I know there's *some* overhead, but it can't be that high, can it? I mean, without WEP or anything else turned on, it should be capable of more than that. I thought I'd read somewhere here or wrt54g.com perhaps that the wireless driver in these things isn't using DMA properly or something, something that could be fixed to bring down the CPU usage in them anyways. Which was also the likely cause of the slow throughput. There really shouldn't be any reason for the CPUs in these things to be going to 70-90% while moving data that relatively slow over the wireless connection. It's not a powerhouse by any means, but still, a 200MHz CPU shouldn't have to work that hard to move that relatively small amount of data around.

    The computer was reading the files from a raid0 volume, so I don't think the HDs were presenting much of a bottleneck at all. The wireless end was writing to a single drive, but its HD light barely lit up, just blips here and there.


    Ah, just googled for 802.11g throughput, came up with several interesting articles, such as this one.


    Didn't realize they'd cut back on the throughput so much. Still can't believe how much CPU is being used to move data though, quite surprising. I guess there isn't much room for improvement after all as far as throughput goes, but I wouldn't be surprised if there were drivers bugs...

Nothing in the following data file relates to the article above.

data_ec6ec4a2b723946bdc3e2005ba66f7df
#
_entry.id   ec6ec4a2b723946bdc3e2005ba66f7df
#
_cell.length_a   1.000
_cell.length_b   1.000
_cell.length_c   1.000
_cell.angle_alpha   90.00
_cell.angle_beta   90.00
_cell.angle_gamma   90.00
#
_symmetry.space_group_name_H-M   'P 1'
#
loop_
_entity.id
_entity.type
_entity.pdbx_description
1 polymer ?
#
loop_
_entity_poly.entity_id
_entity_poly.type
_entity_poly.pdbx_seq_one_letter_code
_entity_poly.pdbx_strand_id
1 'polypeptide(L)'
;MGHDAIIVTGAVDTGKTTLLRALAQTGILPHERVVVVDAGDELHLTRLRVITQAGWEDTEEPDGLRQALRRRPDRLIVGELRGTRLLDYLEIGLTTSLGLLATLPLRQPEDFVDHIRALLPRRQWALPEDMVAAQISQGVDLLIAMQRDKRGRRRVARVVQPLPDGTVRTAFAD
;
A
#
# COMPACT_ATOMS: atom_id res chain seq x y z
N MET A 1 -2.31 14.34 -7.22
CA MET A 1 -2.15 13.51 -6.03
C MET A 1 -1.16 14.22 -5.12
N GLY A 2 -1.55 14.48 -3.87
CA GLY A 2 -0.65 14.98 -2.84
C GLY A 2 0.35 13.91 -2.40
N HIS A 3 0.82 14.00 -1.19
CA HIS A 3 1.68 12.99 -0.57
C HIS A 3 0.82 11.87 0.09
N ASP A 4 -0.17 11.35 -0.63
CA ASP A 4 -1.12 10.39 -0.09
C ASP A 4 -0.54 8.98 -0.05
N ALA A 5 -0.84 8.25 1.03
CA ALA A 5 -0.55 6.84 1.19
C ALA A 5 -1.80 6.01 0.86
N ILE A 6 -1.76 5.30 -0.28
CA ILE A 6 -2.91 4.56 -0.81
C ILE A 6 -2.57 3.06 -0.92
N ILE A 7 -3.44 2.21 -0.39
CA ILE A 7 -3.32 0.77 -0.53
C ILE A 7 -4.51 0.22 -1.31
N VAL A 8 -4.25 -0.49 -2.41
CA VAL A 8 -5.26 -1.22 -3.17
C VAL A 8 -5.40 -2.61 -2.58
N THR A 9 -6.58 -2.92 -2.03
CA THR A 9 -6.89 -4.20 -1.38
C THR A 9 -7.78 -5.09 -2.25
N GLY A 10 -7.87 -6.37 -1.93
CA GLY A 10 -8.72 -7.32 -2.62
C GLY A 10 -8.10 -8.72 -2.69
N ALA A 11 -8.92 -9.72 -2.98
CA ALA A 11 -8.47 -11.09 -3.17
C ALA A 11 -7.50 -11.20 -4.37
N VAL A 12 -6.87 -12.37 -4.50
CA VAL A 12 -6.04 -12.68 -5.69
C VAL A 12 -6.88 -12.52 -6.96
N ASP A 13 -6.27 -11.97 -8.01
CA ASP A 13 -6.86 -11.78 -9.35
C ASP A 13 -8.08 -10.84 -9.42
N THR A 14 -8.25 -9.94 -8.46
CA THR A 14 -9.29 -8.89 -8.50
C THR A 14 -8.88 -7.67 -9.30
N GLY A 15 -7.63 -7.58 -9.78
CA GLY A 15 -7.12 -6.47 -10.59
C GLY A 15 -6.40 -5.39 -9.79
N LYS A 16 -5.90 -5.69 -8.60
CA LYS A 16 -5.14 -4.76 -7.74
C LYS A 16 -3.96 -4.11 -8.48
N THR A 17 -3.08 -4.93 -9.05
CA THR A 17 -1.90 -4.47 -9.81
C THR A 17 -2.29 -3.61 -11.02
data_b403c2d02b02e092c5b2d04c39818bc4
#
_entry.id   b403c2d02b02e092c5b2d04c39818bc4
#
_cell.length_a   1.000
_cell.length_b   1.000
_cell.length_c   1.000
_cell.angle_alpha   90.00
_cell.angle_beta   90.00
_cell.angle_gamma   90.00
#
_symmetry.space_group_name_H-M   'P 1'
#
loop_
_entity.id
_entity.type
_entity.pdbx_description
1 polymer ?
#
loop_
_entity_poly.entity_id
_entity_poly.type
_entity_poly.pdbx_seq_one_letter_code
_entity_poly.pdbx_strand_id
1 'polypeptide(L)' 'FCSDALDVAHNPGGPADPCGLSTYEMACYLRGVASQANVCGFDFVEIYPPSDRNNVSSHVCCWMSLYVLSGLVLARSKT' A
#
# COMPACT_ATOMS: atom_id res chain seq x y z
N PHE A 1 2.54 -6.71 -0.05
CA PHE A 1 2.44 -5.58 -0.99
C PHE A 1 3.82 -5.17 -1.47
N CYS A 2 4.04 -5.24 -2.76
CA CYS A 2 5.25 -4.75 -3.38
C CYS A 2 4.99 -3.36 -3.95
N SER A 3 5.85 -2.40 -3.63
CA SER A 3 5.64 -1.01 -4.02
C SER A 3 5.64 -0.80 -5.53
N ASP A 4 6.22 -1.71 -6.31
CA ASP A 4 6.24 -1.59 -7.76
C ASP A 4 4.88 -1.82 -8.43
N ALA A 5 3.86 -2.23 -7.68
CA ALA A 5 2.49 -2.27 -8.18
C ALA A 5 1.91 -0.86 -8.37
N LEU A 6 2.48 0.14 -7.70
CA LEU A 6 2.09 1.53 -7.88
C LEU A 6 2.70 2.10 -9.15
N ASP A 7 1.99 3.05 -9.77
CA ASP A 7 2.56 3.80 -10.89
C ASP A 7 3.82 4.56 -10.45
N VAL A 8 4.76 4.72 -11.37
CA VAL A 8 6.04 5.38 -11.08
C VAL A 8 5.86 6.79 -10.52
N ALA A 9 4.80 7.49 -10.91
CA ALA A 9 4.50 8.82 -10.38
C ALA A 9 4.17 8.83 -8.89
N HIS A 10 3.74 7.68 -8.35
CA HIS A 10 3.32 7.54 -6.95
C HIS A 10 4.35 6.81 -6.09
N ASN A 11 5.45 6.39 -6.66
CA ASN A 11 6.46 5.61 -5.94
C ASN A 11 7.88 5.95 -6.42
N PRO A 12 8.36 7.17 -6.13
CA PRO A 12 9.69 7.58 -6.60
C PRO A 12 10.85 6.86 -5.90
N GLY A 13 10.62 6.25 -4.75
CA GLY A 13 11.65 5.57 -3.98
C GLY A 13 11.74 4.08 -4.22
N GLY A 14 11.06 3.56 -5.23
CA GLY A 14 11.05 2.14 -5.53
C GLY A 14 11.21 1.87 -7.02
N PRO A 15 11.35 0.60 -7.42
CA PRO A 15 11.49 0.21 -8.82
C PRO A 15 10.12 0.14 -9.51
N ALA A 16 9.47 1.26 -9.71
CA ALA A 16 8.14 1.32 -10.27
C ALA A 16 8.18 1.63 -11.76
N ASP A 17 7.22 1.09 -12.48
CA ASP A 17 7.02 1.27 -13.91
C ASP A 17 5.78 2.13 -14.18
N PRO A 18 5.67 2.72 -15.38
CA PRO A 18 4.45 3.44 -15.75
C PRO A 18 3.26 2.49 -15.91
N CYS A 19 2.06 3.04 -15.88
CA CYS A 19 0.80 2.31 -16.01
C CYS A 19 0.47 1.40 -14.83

edit - hmm, might my numbers just below 20Mbps be due to speedbooster/afterburner not being functional? Pretty sure I had it turned on in the config pages for those firmware, but perhaps not.
  4. howardp6

    howardp6 Network Guru Member

    The lower numbers may be a result of thr firmware. Some firmware (un-named) have been known to have lower throughput. The CTS protection should be disabled. The enabled setting was to enable 802.11B devices to operate on the router. I understand the the presence of a 802.11B client will cause the route to lower throughput. I do not know that for certain, but it has been mentioned is some forums. The article was interesting.
  5. _Shorty

    _Shorty Network Guru Member

    I did have it set for mixed B & G clients, although I have no B clients here. I only have it set that way for a few relatives who sometimes visit, whose machines happen to be old enough to have B adapters in them. I do believe it is supposed to be slightly faster if you set it to G-only, but I don't know how much faster. Got a busy out of town weekend ahead, but maybe I'll test that out when I get back. (Motley Crue concert! haha, ah, teenager in the 80's, woot :) )